I should probably start by telling you that I’m writing this blog post from a gorgeous little café / wine bar called Eden, on South William Street in Dublin. The ceiling above me resembles a greenhouse, but made up of panes of coloured glass. There are huge hanging plants suspended from the ceiling, and I’m surrounded by ornate lampshades and candlesticks. It’s the perfect mix of a greenhouse and ballroom – and put simply, it’s divine. So appropriately named!
Now, I’m clearly tempting fate saying this so early on in the challenge, but so far, finding a blind date in a foreign country is proving easier than finding one in your home town! I had assumed the novelty factor of the blog and the challenge might help to some degree, however it turns out that my first date this weekend – Mr Dublin – knew nothing about the 30 Dates.
Apparently he was less concerned about the fact one of his colleagues had a single female friend, who was visiting for the weekend and wanted a blind date, and far more concerned by the fact that he thought he was being generally pranked, and that (when my friend showed him my photo from Facebook), that she’d simply got a random photo of a girl off the internet to carry on with the joke!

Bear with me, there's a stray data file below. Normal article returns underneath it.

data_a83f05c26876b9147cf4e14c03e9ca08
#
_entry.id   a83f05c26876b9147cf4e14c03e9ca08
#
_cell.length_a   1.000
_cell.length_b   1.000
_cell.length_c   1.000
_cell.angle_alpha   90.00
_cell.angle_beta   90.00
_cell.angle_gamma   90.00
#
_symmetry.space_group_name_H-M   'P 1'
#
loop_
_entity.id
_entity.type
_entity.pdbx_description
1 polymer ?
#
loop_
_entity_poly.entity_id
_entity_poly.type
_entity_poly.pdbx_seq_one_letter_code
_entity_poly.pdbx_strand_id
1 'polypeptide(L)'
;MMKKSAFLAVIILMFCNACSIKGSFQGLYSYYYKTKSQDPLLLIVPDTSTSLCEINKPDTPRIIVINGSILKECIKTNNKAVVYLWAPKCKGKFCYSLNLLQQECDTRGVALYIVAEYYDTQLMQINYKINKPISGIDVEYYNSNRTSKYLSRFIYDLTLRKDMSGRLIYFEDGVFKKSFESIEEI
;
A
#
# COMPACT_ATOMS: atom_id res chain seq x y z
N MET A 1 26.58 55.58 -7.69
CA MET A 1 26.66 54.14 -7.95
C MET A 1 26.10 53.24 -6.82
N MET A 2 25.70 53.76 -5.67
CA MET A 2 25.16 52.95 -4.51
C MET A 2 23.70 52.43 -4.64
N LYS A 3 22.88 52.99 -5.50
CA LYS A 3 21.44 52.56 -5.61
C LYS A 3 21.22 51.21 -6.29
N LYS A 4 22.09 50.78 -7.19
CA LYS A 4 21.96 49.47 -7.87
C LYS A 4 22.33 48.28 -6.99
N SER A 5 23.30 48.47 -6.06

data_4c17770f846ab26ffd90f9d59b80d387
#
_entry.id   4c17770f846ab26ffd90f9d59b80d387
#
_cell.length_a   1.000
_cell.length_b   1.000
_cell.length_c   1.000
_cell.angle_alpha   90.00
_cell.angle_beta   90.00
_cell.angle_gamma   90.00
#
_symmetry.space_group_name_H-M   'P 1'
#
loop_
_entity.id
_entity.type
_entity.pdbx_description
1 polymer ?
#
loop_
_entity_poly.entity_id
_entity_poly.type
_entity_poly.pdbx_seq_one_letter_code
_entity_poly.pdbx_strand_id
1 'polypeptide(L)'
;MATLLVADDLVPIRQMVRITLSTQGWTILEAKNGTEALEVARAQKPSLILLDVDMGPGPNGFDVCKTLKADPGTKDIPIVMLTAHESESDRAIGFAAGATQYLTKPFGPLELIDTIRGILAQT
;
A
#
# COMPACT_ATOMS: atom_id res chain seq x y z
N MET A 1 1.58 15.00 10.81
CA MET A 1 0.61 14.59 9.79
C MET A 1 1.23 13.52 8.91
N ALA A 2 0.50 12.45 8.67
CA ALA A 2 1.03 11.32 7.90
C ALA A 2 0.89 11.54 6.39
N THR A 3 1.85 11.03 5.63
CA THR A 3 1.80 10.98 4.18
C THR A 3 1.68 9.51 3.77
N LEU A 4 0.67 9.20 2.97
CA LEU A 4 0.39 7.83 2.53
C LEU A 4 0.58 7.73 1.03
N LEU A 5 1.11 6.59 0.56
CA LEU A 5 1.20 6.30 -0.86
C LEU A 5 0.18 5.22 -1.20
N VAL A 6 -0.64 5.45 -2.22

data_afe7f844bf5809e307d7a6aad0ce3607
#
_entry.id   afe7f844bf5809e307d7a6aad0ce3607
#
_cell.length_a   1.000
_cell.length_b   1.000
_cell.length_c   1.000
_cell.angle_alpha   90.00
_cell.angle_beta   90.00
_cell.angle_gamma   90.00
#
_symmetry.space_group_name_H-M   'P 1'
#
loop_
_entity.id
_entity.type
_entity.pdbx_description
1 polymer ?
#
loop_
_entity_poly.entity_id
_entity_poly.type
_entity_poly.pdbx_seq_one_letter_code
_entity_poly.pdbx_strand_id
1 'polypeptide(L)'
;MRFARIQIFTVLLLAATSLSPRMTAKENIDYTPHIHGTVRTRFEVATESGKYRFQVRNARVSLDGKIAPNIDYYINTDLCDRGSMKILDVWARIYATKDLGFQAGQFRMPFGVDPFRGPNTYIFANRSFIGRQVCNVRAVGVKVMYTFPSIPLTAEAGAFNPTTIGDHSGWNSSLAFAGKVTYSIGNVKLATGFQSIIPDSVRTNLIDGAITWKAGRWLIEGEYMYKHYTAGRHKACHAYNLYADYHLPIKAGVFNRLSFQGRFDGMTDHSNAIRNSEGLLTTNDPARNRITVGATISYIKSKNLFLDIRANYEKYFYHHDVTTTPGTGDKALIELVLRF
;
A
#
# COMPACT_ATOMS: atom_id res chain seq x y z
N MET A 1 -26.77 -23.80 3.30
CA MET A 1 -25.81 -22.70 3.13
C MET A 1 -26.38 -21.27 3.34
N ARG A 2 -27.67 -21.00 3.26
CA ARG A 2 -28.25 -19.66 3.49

I’ll be honest, it’s always easier entering a blog date when the guy knows all about the Challenge. It was something I realized early on during the original 30 Dates – when on Date Number 11, my date ‘Stitch’ got really stressed and upset when he learned the truth, and then later phoned up our mutual friend, and shouted at her at length for setting him up!
Though generally, whether the date has been made aware of my Challenge or not is normally quite a good indicator of his character, and how the referee has perceived him. If he’s a more extroverted character, then a friend would have no trouble telling him about my 30 Dates Around the World, and signing him up. Whereas if our mutual friend has only seen fit to suggest it as a blind date, then I always assume my date will be of a shier disposition.
Mr Dublin was definitely a shy one. And ironically, yes (reader who emailed me wishing me luck with the ginger men!), my first Irish date was ginger! (though I don’t think I actually know any other ginger Irish people!)